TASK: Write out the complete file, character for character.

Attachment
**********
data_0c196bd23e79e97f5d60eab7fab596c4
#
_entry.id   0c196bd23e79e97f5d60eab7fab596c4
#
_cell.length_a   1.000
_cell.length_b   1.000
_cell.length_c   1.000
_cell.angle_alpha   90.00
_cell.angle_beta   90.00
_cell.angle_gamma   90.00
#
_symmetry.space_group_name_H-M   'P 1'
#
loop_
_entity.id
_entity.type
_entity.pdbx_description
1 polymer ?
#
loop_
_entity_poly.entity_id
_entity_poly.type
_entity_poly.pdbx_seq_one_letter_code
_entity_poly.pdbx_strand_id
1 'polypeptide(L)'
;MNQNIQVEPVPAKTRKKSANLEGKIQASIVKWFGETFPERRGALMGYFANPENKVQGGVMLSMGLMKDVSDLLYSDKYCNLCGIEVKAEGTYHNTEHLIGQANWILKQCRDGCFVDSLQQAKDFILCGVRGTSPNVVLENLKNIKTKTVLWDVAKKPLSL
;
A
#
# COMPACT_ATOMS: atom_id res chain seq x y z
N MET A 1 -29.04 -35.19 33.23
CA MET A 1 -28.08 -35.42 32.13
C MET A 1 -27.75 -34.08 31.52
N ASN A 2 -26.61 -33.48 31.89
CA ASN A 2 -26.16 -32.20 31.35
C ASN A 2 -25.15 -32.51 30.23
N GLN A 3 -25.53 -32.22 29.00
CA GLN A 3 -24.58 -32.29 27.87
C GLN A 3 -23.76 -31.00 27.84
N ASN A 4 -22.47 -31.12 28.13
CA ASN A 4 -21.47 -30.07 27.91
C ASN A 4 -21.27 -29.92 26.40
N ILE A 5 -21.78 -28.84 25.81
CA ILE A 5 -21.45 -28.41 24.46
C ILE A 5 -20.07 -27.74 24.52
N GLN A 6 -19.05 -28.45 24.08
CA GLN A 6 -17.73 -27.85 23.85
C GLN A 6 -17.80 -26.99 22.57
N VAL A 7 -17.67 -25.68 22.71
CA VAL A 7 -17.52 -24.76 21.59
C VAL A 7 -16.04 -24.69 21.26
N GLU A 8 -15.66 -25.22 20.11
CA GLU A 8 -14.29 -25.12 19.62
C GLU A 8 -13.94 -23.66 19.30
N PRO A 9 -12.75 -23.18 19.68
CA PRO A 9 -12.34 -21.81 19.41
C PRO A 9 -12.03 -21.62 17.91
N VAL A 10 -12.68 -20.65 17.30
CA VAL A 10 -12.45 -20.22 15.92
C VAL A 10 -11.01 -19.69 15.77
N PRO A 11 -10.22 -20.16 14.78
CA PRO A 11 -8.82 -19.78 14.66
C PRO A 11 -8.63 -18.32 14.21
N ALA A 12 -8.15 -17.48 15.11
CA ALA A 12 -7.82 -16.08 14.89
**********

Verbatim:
data_0c196bd23e79e97f5d60eab7fab596c4
#
_entry.id   0c196bd23e79e97f5d60eab7fab596c4
#
_cell.length_a   1.000
_cell.length_b   1.000
_cell.length_c   1.000
_cell.angle_alpha   90.00
_cell.angle_beta   90.00
_cell.angle_gamma   90.00
#
_symmetry.space_group_name_H-M   'P 1'
#
loop_
_entity.id
_entity.type
_entity.pdbx_description
1 polymer ?
#
loop_
_entity_poly.entity_id
_entity_poly.type
_entity_poly.pdbx_seq_one_letter_code
_entity_poly.pdbx_strand_id
1 'polypeptide(L)'
;MNQNIQVEPVPAKTRKKSANLEGKIQASIVKWFGETFPERRGALMGYFANPENKVQGGVMLSMGLMKDVSDLLYSDKYCNLCGIEVKAEGTYHNTEHLIGQANWILKQCRDGCFVDSLQQAKDFILCGVRGTSPNVVLENLKNIKTKTVLWDVAKKPLSL
;
A
#
# COMPACT_ATOMS: atom_id res chain seq x y z
N MET A 1 -29.04 -35.19 33.23
CA MET A 1 -28.08 -35.42 32.13
C MET A 1 -27.75 -34.08 31.52
N ASN A 2 -26.61 -33.48 31.89
CA ASN A 2 -26.16 -32.20 31.35
C ASN A 2 -25.15 -32.51 30.23
N GLN A 3 -25.53 -32.22 29.00
CA GLN A 3 -24.58 -32.29 27.87
C GLN A 3 -23.76 -31.00 27.84
N ASN A 4 -22.47 -31.12 28.13
CA ASN A 4 -21.47 -30.07 27.91
C ASN A 4 -21.27 -29.92 26.40
N ILE A 5 -21.78 -28.84 25.81
CA ILE A 5 -21.45 -28.41 24.46
C ILE A 5 -20.07 -27.74 24.52
N GLN A 6 -19.05 -28.45 24.08
CA GLN A 6 -17.73 -27.85 23.85
C GLN A 6 -17.80 -26.99 22.57
N VAL A 7 -17.67 -25.68 22.71
CA VAL A 7 -17.52 -24.76 21.59
C VAL A 7 -16.04 -24.69 21.26
N GLU A 8 -15.66 -25.22 20.11
CA GLU A 8 -14.29 -25.12 19.62
C GLU A 8 -13.94 -23.66 19.30
N PRO A 9 -12.75 -23.18 19.68
CA PRO A 9 -12.34 -21.81 19.41
C PRO A 9 -12.03 -21.62 17.91
N VAL A 10 -12.68 -20.65 17.30
CA VAL A 10 -12.45 -20.22 15.92
C VAL A 10 -11.01 -19.69 15.77
N PRO A 11 -10.22 -20.16 14.78
CA PRO A 11 -8.82 -19.78 14.66
C PRO A 11 -8.63 -18.32 14.21
N ALA A 12 -8.15 -17.48 15.11
CA ALA A 12 -7.82 -16.08 14.89